TEXARKANA, Texas — A Texarkana code officer says the city is working to keep a tight leash on stray dogs.
Part of that effort includes working with local relief groups, Zoning Administrator Laura Puckett said.
“We use Dawn Smith. There’s Christina Tutt, Midnight Run Rescue and Mimi with Muttley Crew.”
However, only one rescue group has confirmed that it has worked with the city so far this year to find homes for the dogs.
“I received a litter of seven puppies earlier this year. On average, I get about 20 dogs a year, but it often varies,” said Tutt, president of Texarkana Animal Coalition Team.
In 2021, the city welcomed 676 animals, according to a previous Gazette report.
Dawn Smith of Passion for Pooches said she doesn’t get many animals from the city.
“I rarely get dogs from there. The last one I got was December 8, 2021, I get maybe three a year, maybe four at the most,” said Smith, who retains his records for 10 years.
The city had asked Smith to get a dog on Jan. 1, 2022, but it didn’t have a place to house the animal.
Smith said the dogs she received from the city’s unmarked kennel on West Fourth and Oak streets often reeked of urine and feces.
“All of them are absolutely disgusting when they come out of there,” she said.
Mimi Campbell of Muttley Crew rescues German Shepherds and German Shepherd mixes. She maintains electronic records of adoption documents, contracts and microchip information.
“They contacted me more times than I could get a dog because I’m a very small rescue, but if I had room they were really good at working with me,” Campbell told About the city.
Campbell said the city last contacted her in 2020.
Jeff Tarpley of Jeff Tarpley Rescue said he hadn’t received a dog from the city in at least five years. He had also never heard of the kennel on the Texas side.
The majority of rescue organizations have expressed concern about the lack of teeth in spaying and neutering laws and the abandonment of dogs. Several also said, while appreciated, that Texas’ no-chain law, which went into effect earlier this year, has prompted some owners to allow their dogs to run wild.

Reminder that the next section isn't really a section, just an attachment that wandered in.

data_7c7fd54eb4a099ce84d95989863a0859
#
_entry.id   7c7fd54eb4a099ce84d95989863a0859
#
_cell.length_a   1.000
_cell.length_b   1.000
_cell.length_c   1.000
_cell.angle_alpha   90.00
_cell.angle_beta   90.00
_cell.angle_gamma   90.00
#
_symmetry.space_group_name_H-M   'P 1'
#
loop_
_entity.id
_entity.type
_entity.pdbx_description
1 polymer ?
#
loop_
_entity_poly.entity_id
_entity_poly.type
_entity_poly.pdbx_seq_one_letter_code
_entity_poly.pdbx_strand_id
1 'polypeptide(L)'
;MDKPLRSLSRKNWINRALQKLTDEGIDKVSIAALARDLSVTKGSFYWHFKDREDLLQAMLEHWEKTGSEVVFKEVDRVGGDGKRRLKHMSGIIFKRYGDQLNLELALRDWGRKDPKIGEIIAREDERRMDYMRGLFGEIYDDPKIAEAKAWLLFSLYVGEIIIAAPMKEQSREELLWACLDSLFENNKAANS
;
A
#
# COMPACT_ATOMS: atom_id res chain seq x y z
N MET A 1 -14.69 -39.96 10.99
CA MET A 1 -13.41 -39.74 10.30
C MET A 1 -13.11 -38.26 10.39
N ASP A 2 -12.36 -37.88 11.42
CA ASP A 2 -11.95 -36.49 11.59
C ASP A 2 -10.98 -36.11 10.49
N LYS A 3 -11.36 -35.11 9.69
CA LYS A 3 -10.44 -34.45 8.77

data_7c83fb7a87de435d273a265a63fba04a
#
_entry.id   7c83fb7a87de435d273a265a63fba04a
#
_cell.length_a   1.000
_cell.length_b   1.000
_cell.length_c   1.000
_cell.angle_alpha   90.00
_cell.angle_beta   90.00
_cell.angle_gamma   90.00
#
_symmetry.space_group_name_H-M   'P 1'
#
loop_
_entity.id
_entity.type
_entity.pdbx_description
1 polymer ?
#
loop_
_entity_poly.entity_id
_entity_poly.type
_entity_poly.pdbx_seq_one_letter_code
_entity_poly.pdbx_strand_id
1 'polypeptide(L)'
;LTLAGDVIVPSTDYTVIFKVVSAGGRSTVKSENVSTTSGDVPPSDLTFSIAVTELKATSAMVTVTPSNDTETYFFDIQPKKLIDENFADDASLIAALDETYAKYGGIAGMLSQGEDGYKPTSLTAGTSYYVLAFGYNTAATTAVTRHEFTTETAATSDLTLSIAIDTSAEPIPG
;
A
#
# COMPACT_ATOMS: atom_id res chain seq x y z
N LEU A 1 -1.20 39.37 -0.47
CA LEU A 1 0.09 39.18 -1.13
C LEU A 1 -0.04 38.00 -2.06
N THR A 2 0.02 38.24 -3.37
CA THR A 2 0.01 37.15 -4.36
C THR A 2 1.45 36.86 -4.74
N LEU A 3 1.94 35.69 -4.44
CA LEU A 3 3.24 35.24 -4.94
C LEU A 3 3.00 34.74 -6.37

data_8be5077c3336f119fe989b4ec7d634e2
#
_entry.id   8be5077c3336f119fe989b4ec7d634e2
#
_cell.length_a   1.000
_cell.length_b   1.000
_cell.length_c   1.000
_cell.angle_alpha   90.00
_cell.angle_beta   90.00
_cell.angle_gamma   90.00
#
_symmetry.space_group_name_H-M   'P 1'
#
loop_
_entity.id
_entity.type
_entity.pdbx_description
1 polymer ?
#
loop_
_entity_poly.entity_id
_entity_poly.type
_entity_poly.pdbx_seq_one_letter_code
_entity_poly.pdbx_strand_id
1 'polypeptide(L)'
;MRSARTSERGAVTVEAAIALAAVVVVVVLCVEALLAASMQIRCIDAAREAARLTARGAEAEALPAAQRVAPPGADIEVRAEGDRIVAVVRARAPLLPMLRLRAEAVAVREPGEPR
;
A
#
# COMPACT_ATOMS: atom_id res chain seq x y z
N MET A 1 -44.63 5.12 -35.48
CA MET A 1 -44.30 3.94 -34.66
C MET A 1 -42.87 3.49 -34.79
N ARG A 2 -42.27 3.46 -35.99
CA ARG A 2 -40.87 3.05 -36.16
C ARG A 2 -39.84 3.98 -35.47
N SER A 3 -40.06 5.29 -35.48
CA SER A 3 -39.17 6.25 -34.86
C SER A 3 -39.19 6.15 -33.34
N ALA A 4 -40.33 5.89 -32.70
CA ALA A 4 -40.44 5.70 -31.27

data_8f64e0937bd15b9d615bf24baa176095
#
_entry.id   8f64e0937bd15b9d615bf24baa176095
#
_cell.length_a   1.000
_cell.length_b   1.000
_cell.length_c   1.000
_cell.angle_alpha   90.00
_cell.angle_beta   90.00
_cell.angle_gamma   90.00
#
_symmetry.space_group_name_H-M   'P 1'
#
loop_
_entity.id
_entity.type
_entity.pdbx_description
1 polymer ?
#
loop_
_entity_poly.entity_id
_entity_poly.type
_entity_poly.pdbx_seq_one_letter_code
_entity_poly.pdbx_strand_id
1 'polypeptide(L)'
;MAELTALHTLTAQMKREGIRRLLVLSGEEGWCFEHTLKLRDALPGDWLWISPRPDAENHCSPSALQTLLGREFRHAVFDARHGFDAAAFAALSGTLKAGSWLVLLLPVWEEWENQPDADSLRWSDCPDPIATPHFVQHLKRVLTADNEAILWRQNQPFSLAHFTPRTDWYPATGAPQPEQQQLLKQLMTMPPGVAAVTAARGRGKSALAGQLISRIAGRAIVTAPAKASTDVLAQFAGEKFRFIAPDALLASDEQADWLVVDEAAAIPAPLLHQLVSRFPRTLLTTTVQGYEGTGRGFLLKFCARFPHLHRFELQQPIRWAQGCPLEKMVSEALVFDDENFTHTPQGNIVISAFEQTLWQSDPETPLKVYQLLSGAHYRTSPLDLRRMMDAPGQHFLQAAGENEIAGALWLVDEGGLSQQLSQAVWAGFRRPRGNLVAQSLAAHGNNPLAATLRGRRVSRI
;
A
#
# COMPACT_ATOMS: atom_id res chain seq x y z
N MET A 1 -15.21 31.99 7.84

Dogs picked up by animal services are taken to the kennel, which is near the Texarkana Public Library.
“After three days, if there is no identification, they become the property of the city. Either they are adopted, or they are sent to the rescue, or you know, they are euthanized. These are our three options,” said city code enforcement officer Mashell Daniel.
Daniel, who said the city does not have the staff to care for the kennel around the clock, allowed the Gazette to visit the facility on Tuesday. The kennel has seven cages with room for roaming. Five dogs were housed, one per cage, and each had a bucket of water and a bowl of food.
The windows of the unmarked facility are blacked out and there is an attached unit for fire department arson evidence.
Tutt was also present for the walkthrough. It was his first time at the kennel.
“I don’t know where the animals go after admission, I don’t have much time. My best bet is adoption, a rescue group or euthanasia,” she said.
Local animal rescue advocates Amy Wurtele and Dianne Hand had never picked up dogs from the facility, with only Wurtele knowing the kennel existed.
The kennel is regularly inspected by local vet, Dr Joanna Pridgen, who “schedules an appointment, brings the checklist, checks water, food and ventilation and that the animals are separated by age and sex” . She submits her findings to the Texas Department of Health Services.
Smith said she hopes for improved animal services in the city. She described the incident of a dog being punched and lying on US Highway 59 for four hours. Smith said that after animal control failed to arrive in what she considered timely, she took it upon herself to save the animal.
“His pelvis was crushed. We were going to take him to euthanasia so he wouldn’t suffer anymore, but when you take a dog with a fractured pelvis and a broken leg and he’s still wagging his tail, you have to save him.”